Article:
All About Jazz needs your help and we have a deal. Pay $20 and we'll hide those six pesky Google ads that appear on every page, plus this box and the slideout box on the right for a full year! You'll also fund website expansion.
Author Michael Ondaatje wrote Coming Through Slaughter, a fictional account of the real New Orleans barber and perhaps the first jazz musician, Buddy Bolden. Bolden’s myth and infamy comes from the fact he was never recorded. Thus, his life makes for great story telling and his sound for much exaggeration. For violinist Claude “Fiddler” Williams, recording in his ninth decade on this planet, his sound is a living archive of jazz history. Williams was born in 1908 in Oklahoma and worked in Doc Pettiford’s (bassist Oscar Pettiford’s father) family band before becoming part of the Kansas City jazz scene of the 1920 and 1930s. His recording debut was with Andy Kirk’s band in 1929. He was hired by Count Basie and would have made it to the big time except for Basie producer John Hammond’s vision that no one in the rhythm section except Basie himself should solo. Williams was replaced by the non-soloing Freddie Green on guitar. Williams returned to Kansas City becoming a regular with the local bands. His association with Jay McShann helped to resurrect his career nationally when in the 1970’s he toured Europe and recorded for independent labels like Steeplechase, Black & Blue, Arhoolie, and Progressive.
Recorded seventy years after his debut, Williams has polished his sound into a precious metal. This ninety-something, like the late Doc Cheatham, has a quiet swing that appeals to a jazz fan whose tastes have mellowed or should I say matured. I always wondered why my father got an adrenilin rush from hearing “Satin Doll.” Thanks to Claude Williams, now I know. His gentle blues spur the heart and his swing, written with a small “s,” stirs the soul. It also didn’t hurt that he was recorded with some stellar musicians like Joe Cohn, the son of saxophonist Al Cohn, and pianist Henry Butler. Butler was a major star for Impulse! Records in the eighties, injecting his New Orleans sound with post-bop and Gospel. Also heard on two tracks is Kansas City’s own Bobby Watson on alto saxophone. Like Williams, Watson's sound has mellowed a bit from his days with Art Blakey and his own band Horizon. A gentle blues, such as this, bears repeated application.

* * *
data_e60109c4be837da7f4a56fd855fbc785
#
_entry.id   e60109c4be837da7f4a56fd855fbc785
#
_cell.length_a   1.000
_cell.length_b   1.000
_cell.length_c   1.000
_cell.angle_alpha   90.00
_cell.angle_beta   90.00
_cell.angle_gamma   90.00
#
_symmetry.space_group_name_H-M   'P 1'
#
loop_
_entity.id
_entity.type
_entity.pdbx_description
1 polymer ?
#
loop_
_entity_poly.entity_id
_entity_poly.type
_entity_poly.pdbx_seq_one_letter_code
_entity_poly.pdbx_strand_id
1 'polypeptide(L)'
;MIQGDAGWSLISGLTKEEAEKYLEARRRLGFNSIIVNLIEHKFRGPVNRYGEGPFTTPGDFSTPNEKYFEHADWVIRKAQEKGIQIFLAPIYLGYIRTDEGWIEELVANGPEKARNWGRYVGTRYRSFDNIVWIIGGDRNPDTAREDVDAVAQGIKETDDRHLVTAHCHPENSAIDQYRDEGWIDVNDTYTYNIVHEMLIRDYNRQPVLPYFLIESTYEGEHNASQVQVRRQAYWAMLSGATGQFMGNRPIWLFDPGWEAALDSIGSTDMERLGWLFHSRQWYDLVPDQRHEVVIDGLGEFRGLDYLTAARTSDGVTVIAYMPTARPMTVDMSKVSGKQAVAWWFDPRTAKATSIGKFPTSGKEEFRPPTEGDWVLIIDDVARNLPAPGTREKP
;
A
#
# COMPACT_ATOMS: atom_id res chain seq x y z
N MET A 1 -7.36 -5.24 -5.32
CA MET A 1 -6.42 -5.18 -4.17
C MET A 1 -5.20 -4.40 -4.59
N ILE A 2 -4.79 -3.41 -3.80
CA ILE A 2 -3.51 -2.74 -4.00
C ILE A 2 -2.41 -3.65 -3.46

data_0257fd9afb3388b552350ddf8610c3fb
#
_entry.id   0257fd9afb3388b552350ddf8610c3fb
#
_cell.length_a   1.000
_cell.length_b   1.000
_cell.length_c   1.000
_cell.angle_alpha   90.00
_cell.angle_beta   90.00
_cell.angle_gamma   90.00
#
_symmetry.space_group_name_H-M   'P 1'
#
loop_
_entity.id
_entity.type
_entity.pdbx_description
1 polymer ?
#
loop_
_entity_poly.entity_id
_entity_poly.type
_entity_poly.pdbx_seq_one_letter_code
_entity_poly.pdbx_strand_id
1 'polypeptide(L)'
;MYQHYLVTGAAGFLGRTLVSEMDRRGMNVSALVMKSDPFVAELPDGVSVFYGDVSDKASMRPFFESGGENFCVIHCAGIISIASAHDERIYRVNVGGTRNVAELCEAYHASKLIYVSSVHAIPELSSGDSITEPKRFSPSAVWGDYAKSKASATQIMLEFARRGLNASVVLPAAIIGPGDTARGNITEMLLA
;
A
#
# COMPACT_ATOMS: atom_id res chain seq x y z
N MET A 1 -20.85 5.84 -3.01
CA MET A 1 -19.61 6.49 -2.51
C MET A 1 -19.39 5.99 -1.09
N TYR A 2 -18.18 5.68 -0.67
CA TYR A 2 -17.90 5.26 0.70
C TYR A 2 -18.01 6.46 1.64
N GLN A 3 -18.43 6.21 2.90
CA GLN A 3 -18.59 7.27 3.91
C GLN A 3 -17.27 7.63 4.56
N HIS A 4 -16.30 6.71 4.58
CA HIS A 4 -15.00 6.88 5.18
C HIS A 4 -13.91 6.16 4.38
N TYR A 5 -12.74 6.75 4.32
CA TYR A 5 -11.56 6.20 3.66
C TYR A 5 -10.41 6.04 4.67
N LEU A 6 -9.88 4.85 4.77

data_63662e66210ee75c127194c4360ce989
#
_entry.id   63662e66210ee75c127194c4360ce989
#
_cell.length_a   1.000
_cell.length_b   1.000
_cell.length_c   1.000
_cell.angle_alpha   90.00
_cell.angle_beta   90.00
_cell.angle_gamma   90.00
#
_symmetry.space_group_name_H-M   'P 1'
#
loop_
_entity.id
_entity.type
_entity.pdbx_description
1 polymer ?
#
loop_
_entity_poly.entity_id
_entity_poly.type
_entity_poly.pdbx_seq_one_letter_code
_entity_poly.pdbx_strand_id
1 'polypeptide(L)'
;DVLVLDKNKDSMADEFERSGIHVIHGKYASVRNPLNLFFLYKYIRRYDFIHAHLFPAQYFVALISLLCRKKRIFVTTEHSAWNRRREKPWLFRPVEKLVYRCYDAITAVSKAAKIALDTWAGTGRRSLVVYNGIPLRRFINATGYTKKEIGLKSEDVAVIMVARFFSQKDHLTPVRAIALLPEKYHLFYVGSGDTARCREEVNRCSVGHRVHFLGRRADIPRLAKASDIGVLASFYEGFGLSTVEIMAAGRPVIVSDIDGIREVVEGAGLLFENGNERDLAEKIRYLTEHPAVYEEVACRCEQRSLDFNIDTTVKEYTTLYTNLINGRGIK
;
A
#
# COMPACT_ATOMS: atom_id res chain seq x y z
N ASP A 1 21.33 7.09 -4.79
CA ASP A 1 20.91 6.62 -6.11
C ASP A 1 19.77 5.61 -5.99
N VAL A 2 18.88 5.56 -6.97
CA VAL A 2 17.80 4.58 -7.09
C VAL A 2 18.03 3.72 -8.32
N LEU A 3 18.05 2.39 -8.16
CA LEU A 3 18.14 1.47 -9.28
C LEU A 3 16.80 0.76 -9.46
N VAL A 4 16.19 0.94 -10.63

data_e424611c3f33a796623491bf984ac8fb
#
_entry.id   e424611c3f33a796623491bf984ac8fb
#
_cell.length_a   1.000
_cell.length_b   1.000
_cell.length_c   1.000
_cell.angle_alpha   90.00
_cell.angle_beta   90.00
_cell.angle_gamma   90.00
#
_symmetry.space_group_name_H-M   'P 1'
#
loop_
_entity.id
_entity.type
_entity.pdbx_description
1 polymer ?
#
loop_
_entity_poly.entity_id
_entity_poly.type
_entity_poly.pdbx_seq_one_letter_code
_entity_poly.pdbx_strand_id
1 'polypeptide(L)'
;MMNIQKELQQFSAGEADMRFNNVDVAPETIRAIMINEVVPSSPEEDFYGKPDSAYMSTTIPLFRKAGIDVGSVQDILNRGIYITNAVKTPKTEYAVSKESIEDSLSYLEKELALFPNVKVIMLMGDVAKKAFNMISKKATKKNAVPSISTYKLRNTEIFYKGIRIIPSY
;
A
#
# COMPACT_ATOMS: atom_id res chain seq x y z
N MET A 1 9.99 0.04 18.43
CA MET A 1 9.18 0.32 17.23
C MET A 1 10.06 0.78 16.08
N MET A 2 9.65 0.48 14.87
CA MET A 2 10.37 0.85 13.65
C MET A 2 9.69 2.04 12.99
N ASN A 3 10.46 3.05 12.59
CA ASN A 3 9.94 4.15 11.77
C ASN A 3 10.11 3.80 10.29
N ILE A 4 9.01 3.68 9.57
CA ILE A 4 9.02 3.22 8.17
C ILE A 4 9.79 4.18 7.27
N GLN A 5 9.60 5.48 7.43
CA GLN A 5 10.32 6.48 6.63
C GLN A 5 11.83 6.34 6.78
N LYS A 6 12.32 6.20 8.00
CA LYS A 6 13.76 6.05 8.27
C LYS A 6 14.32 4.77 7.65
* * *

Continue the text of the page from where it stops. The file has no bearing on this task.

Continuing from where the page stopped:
Track List:The Preacher; Things Ain’t What They Used To Be; Somewhere Over The Rainbow; A Smooth One; Gee Baby, Ain’t I Good To You; I’m Just A Lucky So And So; Moten Swing; These Foolish Things; One For The Count; There Is No Greater Love.
I love jazz because anything is possible; it has few rules and the best jazz breaks those ones. I prefer free improv because it doesn't really have any rules at all.
I was first exposed to jazz in my teens (in the late sixties).
The first jazz record I bought was Filles de Kilimanjaro by Miles Davis, shortly followed by Extrapolation by John McLaughlin.
My advice to new listeners is to listen as widely as possible and not to make snap judgments--stick with it.